With this rapid shift from in-person to virtual visits, communication with residents centered on dissemination of the practical knowledge necessary to provide at minimal adequate care via telepsychiatry; most often, this focused on the technology and delivery of telepsychiatry learned by attendings in real time and passed to residents in a steady stream of e-mails. These e-mails were disseminated several times a day and at times included contradictory information given the speed with which guidelines were changing. The e-mails also included administrative updates, such as which states had suspended license requirements for telehealth visits and what billing codes should be used. The residency program instituted weekly virtual telepsychiatry supervision sessions led by an outpatient attending to provide residents the opportunity to seek supervision regarding the transition, but otherwise no formal telepsychiatry curriculum was initiated.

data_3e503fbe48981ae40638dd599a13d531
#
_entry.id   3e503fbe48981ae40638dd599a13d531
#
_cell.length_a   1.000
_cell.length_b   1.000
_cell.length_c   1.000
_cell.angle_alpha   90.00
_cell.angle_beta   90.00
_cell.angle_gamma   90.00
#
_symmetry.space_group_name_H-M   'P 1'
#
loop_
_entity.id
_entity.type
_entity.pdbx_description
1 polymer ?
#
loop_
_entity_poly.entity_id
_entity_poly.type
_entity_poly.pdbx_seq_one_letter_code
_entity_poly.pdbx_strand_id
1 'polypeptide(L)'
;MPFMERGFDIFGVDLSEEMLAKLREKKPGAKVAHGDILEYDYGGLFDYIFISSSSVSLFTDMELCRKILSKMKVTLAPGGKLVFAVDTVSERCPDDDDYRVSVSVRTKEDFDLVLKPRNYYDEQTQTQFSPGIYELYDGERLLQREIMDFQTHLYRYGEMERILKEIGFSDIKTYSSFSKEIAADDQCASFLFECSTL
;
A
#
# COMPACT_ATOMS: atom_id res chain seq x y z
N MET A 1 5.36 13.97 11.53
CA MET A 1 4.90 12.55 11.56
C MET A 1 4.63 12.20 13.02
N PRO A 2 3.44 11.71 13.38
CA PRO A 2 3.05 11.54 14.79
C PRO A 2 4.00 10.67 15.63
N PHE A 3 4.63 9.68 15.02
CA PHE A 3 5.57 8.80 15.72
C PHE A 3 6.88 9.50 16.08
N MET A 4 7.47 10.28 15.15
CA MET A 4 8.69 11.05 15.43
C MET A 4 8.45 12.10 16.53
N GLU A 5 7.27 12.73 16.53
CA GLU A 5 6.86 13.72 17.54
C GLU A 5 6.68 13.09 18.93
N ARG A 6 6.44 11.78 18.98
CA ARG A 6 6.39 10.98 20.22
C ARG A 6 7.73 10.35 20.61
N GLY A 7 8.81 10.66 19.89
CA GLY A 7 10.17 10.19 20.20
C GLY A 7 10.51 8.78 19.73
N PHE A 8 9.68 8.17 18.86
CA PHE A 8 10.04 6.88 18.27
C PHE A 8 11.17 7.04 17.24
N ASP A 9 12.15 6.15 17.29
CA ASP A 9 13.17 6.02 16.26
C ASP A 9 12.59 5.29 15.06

Given these challenging and unprecedented circumstances, we felt it would be useful to assess the PGY-3 resident experience with telepsychiatry.

Surveying the Resident Experience

A survey using Qualtrics was developed and distributed to 11 PGY-3 residents in our outpatient clinic. The Institutional Review Board reviewed the survey and determined it qualified for exempt status. An e-mail was distributed to residents that included the intent and goal of the survey, a statement reviewing that participation was anonymous and voluntary, and a link to access the survey. The e-mail was sent on June 5, 2020, with a reminder for non-completers sent on June 10, 2020.

The questions on the survey included the following:

  1. 1.

    When I began outpatient clinic, I had previously delivered psychiatric care through telepsychiatry (i.e., inpatient, emergency department, consults).

  2. 2.

    When I began outpatient clinic, I felt prepared to deliver care through telepsychiatry.

  3. 3.

    My clinical education was positively impacted by the implementation of telepsychiatry.

  4. 4.

    My patient care was positively impacted by the implementation of telepsychiatry.